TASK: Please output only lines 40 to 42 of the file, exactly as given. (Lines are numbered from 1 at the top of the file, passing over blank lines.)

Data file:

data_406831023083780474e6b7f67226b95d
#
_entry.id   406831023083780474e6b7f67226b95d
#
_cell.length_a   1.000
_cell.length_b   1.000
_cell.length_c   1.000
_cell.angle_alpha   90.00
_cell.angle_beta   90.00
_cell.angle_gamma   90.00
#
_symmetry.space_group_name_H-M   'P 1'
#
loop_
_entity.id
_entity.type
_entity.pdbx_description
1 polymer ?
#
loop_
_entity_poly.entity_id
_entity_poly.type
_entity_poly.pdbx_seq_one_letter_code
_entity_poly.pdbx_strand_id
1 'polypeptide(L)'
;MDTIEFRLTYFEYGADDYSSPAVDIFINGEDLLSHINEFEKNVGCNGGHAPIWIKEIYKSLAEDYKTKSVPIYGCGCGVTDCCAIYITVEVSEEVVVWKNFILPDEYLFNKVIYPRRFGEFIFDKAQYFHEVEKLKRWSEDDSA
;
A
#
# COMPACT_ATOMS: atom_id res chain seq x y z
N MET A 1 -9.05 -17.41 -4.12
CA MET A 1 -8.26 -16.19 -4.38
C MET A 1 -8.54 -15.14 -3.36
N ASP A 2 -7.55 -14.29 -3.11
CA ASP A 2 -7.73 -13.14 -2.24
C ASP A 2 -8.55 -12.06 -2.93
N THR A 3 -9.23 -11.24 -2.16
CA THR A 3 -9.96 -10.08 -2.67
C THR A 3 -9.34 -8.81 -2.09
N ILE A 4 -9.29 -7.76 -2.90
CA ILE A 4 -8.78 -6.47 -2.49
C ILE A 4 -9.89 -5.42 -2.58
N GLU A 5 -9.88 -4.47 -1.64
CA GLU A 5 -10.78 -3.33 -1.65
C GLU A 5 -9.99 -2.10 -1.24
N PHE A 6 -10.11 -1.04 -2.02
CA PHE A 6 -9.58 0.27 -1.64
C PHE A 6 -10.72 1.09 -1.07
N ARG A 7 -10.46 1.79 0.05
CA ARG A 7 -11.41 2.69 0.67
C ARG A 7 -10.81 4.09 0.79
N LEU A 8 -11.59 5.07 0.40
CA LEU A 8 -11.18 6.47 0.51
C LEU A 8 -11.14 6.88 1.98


N ILE A 4 -9.29 -7.76 -2.90
CA ILE A 4 -8.78 -6.47 -2.49
C ILE A 4 -9.89 -5.42 -2.58